Dell / Inspiron one 2320

If you were presented with these statements, how would you interpret them? Bob has a score of 50%. Sue will win if her score is 10% or more higher than Bob's."

What is the minimum score required for Sue to win?

message edited by DerbyDad03

✔ Best Answer

I think I was a bit dismissive of the 60 percenters. When using exact scores instead of percentages in my # 8 there really is no way to get anything but 55%. After that I could see that when only using percentages, as the problem was originally stated, it's somewhat murky. You can't be sure if the '10% more' means

50% + 10% or 50% + 50% x 10%. Just another example of the difficulty of converting language to math. So I apologize for what I was thinking about your early childhood education. . .

55% would be my answer. 10% more than 50% equally 55%.

I would have interpreted it as 60%, however I see the logic of OtheHill ::mike

Yeah, 55% is the only possible answer with the information given. If it said Sue would win if her score was 10% of the

more than Bob's score then she would need 60%. Or if the ". . .than Bob's" had been left off the description and the second sentence had just been 'Sue will win if her score is 10% or more higher' you could probably successfully argue the answer would be 60%. But once you base the '10% more' on Bob's score instead of the total possible the minimum she would need is 55%.total

message edited by DAVEINCAPS

60% makes more sense to me

I would say 60%. But the statement is ambiguous and both 55% and 60% are legitimate answers.

Thanks. Those are exactly the answers I thought I would get. There is a post in the Office forum asking for an Excel formula to highlight a cell when the value was 10% or more higher than the value in another cell. The solution is obviously dependent on how you interpret the statements.

I just wanted to make sure it wasn't only me that felt the ambiguity.

message edited by DerbyDad03

10% of 50% = 5%. That is how much Sue needs to beat Bob. 50% + 5% = 55% OR MORE. No other possible correct answer.

Exactly. Use some numbers instead. "Bob got 20 out of 40 questions correct (50%). Sue will win if her score is 10% or more higher than Bob's." Bob's score was 20, not 40. 10% more than 20 is 22. 22 out of 40 is 55%. Right?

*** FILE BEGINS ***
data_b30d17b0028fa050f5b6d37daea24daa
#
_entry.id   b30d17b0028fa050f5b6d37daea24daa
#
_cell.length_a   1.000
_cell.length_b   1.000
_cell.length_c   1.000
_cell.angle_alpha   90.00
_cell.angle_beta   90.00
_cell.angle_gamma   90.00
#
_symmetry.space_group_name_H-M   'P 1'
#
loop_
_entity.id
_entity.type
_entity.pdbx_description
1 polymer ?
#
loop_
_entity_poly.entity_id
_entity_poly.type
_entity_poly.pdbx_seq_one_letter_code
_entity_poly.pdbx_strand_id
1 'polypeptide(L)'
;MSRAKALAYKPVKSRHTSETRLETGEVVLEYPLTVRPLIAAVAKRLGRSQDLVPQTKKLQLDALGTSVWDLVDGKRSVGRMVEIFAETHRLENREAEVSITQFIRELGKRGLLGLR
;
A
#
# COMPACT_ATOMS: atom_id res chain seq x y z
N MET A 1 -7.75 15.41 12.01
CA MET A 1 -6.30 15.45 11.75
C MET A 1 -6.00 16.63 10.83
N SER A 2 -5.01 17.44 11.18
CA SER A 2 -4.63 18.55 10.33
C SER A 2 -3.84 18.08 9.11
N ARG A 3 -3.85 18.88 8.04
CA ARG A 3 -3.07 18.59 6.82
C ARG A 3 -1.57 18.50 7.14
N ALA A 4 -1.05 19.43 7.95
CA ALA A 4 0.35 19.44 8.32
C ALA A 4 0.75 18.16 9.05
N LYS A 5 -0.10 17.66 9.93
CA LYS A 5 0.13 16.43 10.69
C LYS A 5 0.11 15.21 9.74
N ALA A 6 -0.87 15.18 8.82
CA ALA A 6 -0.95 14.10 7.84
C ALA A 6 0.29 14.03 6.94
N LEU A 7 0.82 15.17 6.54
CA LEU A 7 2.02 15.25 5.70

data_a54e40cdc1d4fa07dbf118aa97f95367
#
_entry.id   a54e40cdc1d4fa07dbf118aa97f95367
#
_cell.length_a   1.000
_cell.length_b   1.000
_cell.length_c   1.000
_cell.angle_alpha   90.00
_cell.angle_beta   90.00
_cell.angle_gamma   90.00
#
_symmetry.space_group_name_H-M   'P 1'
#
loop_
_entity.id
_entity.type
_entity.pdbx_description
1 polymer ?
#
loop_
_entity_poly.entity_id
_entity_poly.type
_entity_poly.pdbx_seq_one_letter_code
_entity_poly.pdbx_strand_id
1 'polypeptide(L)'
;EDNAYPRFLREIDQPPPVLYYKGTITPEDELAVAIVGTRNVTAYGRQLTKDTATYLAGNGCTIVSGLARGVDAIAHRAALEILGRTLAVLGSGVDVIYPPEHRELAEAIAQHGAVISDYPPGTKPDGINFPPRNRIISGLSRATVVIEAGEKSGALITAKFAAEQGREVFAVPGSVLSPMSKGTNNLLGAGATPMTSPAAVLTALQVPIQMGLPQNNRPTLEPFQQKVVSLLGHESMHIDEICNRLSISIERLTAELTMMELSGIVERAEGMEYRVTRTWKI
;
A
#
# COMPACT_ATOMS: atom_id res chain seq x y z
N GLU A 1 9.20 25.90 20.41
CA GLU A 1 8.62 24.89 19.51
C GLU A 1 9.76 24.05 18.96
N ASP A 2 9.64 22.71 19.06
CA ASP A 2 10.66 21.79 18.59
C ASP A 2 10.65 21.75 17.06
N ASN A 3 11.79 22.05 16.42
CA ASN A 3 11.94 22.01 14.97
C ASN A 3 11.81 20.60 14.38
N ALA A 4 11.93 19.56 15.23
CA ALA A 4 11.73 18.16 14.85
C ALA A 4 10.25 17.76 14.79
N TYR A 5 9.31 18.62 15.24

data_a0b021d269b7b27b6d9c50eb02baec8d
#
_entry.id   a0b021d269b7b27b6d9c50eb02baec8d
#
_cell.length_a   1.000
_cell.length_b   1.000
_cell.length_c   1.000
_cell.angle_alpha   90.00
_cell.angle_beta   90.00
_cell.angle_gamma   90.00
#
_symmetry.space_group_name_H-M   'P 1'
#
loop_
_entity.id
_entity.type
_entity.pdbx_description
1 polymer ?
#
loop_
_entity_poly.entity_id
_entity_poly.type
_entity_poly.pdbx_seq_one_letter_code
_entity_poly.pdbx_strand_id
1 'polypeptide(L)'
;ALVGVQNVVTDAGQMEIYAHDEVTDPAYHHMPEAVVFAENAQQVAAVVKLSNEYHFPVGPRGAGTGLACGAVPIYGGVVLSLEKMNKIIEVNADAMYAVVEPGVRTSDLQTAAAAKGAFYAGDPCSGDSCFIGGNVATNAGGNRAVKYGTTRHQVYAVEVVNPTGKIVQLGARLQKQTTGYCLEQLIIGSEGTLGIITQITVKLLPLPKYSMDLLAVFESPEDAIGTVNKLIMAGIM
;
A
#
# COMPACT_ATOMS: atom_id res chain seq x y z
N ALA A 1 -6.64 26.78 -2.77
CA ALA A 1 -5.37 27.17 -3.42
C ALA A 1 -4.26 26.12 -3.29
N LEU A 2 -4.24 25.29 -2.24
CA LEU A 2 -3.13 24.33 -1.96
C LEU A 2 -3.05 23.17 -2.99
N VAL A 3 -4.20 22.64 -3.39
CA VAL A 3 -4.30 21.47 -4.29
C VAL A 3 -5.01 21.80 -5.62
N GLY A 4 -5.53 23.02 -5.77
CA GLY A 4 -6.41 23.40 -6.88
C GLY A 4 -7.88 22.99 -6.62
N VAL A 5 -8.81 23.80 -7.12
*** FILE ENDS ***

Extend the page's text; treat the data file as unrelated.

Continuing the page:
If you base the 10% increase on 40--the total number of questions--then Sue needs 4 more correct answers or 24, 24 out of 40 is 60%.

But again, the conditions state '10% or more higher

than Bob's'. That's what makes the difference. That's why the answer, the only answer, is 55%.Sometimes converting language to a mathematical formula is ambiguous. In this case it's not. It's just a little tricky.

Anyone who still thinks it's 60% won't get this one either:

The taco plate dinner at taco cabana is $10. They run a 10% off sale for a week. After the sale is over they raise the price 10%. How much does the taco plate dinner cost now?

If you said $10 you're wrong. The !0% off sale made the plate cost $9. When the price went up 10% it was 10% of the now $9 cost or 90 cents. So the plate now costs $9.90. The 10% increase is based on the $9 cost, not the original $10.

Ok, just for fun here's the original post. Is the OP asking for the conditional formatting to applied for the wrong amount? He not only mentions the 10% higher criteria but uses numbers also.

I have a score value in cell D20. I have a different score value in cell I20. I want cell I20 to turn green if that score value is 10% or more higher than the score value in D20. For example: D20 score is 69%. If the score in I20 is 79% or higher, I need it to turn green. I know I need the conditional formatting, but I can't figure it out. ThanksWhat say ye?

message edited by DerbyDad03

Math, like dos syntax, is exact. Obviously the OP's intent at first was not clearly stated but his example made it clear what he wanted.

I happened to get 55% before reading the responses (same approach with #9) but can now see the possibility for the 60% version. Maybe it is just how it happens to grab you initially and, yes, the question is ambiguous. I think there is a way that finance types handle this sort of thing for inflation and interest rate increases but I'm not certain I've recalled it properly. It's along the lines of "an increase of half of one percent", rather than saying an "increase of half a percent".

Alwayspop back and let us know the outcome - thanks

message edited by Derek

I figured it was for grading, so that a teacher could see if there was a total percentage change. ::mike

I think I was a bit dismissive of the 60 percenters. When using exact scores instead of percentages in my # 8 there really is no way to get anything but 55%. After that I could see that when only using percentages, as the problem was originally stated, it's somewhat murky. You can't be sure if the '10% more' means

50% + 10% or 50% + 50% x 10%. Just another example of the difficulty of converting language to math. So I apologize for what I was thinking about your early childhood education. . .

I'm pretty sure that your mostly accurate on my early childhood math education, math was one of the reasons I was unable to proceed down the computer science degree path. Fancy math and I just don't agree. ::mike

I didn't care for it much either until 8th grade. I could do it OK and it never was hard but I had no interest in it. Then I had a teacher who made it interesting. After that it became fun.

Like many things math becomes fun when you first find a real use for it. My first stepping stone is when I wanted to use it to design filters to make a ceramic "gramophone pickup head" have characteristics which were much more like a magnetic type. In those dim and distant days magnetic was the tops.

Alwayspop back and let us know the outcome - thanks

message edited by Derek

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